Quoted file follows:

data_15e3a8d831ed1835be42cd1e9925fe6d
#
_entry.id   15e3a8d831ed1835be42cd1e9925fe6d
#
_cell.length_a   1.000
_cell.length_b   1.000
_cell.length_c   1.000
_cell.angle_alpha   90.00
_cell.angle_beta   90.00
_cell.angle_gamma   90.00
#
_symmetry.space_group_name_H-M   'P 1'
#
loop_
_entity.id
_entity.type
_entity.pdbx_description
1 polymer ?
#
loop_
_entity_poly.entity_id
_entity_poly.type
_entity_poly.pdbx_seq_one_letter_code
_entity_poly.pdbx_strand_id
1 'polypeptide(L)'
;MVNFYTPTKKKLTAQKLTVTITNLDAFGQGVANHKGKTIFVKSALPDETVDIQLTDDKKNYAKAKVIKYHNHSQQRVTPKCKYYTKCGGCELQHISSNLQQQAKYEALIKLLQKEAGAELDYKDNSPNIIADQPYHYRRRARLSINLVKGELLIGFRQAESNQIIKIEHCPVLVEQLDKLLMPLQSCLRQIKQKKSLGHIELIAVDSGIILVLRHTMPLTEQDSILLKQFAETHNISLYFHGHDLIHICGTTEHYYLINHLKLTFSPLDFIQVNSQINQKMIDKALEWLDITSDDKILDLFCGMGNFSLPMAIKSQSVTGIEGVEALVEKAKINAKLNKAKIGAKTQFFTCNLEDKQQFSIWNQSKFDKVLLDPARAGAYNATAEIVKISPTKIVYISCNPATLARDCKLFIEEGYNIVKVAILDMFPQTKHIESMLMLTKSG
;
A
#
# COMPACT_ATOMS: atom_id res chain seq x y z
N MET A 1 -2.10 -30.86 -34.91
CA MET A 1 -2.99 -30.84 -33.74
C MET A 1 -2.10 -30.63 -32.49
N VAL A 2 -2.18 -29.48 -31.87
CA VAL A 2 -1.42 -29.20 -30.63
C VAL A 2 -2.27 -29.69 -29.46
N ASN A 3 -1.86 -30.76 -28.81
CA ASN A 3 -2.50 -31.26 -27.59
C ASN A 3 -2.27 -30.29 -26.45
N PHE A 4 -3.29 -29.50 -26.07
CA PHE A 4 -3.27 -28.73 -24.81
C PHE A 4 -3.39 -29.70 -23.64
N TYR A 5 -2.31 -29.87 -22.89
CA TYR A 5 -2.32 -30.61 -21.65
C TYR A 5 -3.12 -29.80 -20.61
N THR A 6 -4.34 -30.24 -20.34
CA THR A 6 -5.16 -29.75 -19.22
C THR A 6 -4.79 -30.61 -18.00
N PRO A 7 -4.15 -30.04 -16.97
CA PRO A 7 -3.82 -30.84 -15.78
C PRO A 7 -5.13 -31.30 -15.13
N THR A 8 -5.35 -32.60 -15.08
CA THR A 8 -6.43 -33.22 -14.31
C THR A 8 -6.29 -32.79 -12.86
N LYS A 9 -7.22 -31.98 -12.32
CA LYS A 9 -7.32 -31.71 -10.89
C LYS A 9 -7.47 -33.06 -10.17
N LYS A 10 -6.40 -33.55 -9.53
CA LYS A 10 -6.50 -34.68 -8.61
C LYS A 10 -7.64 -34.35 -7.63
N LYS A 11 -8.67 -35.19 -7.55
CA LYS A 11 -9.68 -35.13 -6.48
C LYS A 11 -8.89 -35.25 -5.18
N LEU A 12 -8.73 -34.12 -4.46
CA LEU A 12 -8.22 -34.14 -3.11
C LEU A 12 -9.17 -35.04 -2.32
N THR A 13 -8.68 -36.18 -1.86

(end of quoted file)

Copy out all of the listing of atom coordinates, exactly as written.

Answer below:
data_15e3a8d831ed1835be42cd1e9925fe6d
#
_entry.id   15e3a8d831ed1835be42cd1e9925fe6d
#
_cell.length_a   1.000
_cell.length_b   1.000
_cell.length_c   1.000
_cell.angle_alpha   90.00
_cell.angle_beta   90.00
_cell.angle_gamma   90.00
#
_symmetry.space_group_name_H-M   'P 1'
#
loop_
_entity.id
_entity.type
_entity.pdbx_description
1 polymer ?
#
loop_
_entity_poly.entity_id
_entity_poly.type
_entity_poly.pdbx_seq_one_letter_code
_entity_poly.pdbx_strand_id
1 'polypeptide(L)'
;MVNFYTPTKKKLTAQKLTVTITNLDAFGQGVANHKGKTIFVKSALPDETVDIQLTDDKKNYAKAKVIKYHNHSQQRVTPKCKYYTKCGGCELQHISSNLQQQAKYEALIKLLQKEAGAELDYKDNSPNIIADQPYHYRRRARLSINLVKGELLIGFRQAESNQIIKIEHCPVLVEQLDKLLMPLQSCLRQIKQKKSLGHIELIAVDSGIILVLRHTMPLTEQDSILLKQFAETHNISLYFHGHDLIHICGTTEHYYLINHLKLTFSPLDFIQVNSQINQKMIDKALEWLDITSDDKILDLFCGMGNFSLPMAIKSQSVTGIEGVEALVEKAKINAKLNKAKIGAKTQFFTCNLEDKQQFSIWNQSKFDKVLLDPARAGAYNATAEIVKISPTKIVYISCNPATLARDCKLFIEEGYNIVKVAILDMFPQTKHIESMLMLTKSG
;
A
#
# COMPACT_ATOMS: atom_id res chain seq x y z
N MET A 1 -2.10 -30.86 -34.91
CA MET A 1 -2.99 -30.84 -33.74
C MET A 1 -2.10 -30.63 -32.49
N VAL A 2 -2.18 -29.48 -31.87
CA VAL A 2 -1.42 -29.20 -30.63
C VAL A 2 -2.27 -29.69 -29.46
N ASN A 3 -1.86 -30.76 -28.81
CA ASN A 3 -2.50 -31.26 -27.59
C ASN A 3 -2.27 -30.29 -26.45
N PHE A 4 -3.29 -29.50 -26.07
CA PHE A 4 -3.27 -28.73 -24.81
C PHE A 4 -3.39 -29.70 -23.64
N TYR A 5 -2.31 -29.87 -22.89
CA TYR A 5 -2.32 -30.61 -21.65
C TYR A 5 -3.12 -29.80 -20.61
N THR A 6 -4.34 -30.24 -20.34
CA THR A 6 -5.16 -29.75 -19.22
C THR A 6 -4.79 -30.61 -18.00
N PRO A 7 -4.15 -30.04 -16.97
CA PRO A 7 -3.82 -30.84 -15.78
C PRO A 7 -5.13 -31.30 -15.13
N THR A 8 -5.35 -32.60 -15.08
CA THR A 8 -6.43 -33.22 -14.31
C THR A 8 -6.29 -32.79 -12.86
N LYS A 9 -7.22 -31.98 -12.32
CA LYS A 9 -7.32 -31.71 -10.89
C LYS A 9 -7.47 -33.06 -10.17
N LYS A 10 -6.40 -33.55 -9.53
CA LYS A 10 -6.50 -34.68 -8.61
C LYS A 10 -7.64 -34.35 -7.63
N LYS A 11 -8.67 -35.19 -7.55
CA LYS A 11 -9.68 -35.13 -6.48
C LYS A 11 -8.89 -35.25 -5.18
N LEU A 12 -8.73 -34.12 -4.46
CA LEU A 12 -8.22 -34.14 -3.11
C LEU A 12 -9.17 -35.04 -2.32
N THR A 13 -8.68 -36.18 -1.86